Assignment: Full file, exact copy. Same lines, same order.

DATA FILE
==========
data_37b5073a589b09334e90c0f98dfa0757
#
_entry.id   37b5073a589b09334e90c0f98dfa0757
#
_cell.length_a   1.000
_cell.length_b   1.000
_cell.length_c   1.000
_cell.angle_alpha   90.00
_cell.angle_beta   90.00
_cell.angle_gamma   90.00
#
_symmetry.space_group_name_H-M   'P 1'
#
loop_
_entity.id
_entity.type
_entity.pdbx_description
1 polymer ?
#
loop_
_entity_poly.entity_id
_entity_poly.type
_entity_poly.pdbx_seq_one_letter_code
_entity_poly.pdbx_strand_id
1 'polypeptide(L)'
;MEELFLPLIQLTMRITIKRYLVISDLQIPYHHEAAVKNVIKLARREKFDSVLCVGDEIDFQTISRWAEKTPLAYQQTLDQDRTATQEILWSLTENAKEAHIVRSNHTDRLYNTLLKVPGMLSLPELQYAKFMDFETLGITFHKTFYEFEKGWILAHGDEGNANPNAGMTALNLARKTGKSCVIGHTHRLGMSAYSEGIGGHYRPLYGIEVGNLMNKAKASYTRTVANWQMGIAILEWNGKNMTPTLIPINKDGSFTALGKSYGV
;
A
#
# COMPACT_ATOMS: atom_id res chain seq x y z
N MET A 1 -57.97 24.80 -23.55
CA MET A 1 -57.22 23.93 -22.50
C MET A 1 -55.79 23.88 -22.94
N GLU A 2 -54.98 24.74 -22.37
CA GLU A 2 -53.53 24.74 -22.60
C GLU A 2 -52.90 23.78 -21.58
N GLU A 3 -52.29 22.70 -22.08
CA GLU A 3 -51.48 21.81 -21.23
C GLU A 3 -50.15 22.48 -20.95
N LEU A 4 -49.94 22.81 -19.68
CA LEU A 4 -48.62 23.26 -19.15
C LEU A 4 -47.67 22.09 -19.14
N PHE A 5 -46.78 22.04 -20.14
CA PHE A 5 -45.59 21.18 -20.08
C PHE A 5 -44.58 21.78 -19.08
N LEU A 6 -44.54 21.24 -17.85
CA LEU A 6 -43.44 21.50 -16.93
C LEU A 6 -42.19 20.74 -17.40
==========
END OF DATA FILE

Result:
data_37b5073a589b09334e90c0f98dfa0757
#
_entry.id   37b5073a589b09334e90c0f98dfa0757
#
_cell.length_a   1.000
_cell.length_b   1.000
_cell.length_c   1.000
_cell.angle_alpha   90.00
_cell.angle_beta   90.00
_cell.angle_gamma   90.00
#
_symmetry.space_group_name_H-M   'P 1'
#
loop_
_entity.id
_entity.type
_entity.pdbx_description
1 polymer ?
#
loop_
_entity_poly.entity_id
_entity_poly.type
_entity_poly.pdbx_seq_one_letter_code
_entity_poly.pdbx_strand_id
1 'polypeptide(L)'
;MEELFLPLIQLTMRITIKRYLVISDLQIPYHHEAAVKNVIKLARREKFDSVLCVGDEIDFQTISRWAEKTPLAYQQTLDQDRTATQEILWSLTENAKEAHIVRSNHTDRLYNTLLKVPGMLSLPELQYAKFMDFETLGITFHKTFYEFEKGWILAHGDEGNANPNAGMTALNLARKTGKSCVIGHTHRLGMSAYSEGIGGHYRPLYGIEVGNLMNKAKASYTRTVANWQMGIAILEWNGKNMTPTLIPINKDGSFTALGKSYGV
;
A
#
# COMPACT_ATOMS: atom_id res chain seq x y z
N MET A 1 -57.97 24.80 -23.55
CA MET A 1 -57.22 23.93 -22.50
C MET A 1 -55.79 23.88 -22.94
N GLU A 2 -54.98 24.74 -22.37
CA GLU A 2 -53.53 24.74 -22.60
C GLU A 2 -52.90 23.78 -21.58
N GLU A 3 -52.29 22.70 -22.08
CA GLU A 3 -51.48 21.81 -21.23
C GLU A 3 -50.15 22.48 -20.95
N LEU A 4 -49.94 22.81 -19.68
CA LEU A 4 -48.62 23.26 -19.15
C LEU A 4 -47.67 22.09 -19.14
N PHE A 5 -46.78 22.04 -20.14
CA PHE A 5 -45.59 21.18 -20.08
C PHE A 5 -44.58 21.78 -19.08
N LEU A 6 -44.54 21.24 -17.85
CA LEU A 6 -43.44 21.50 -16.93
C LEU A 6 -42.19 20.74 -17.40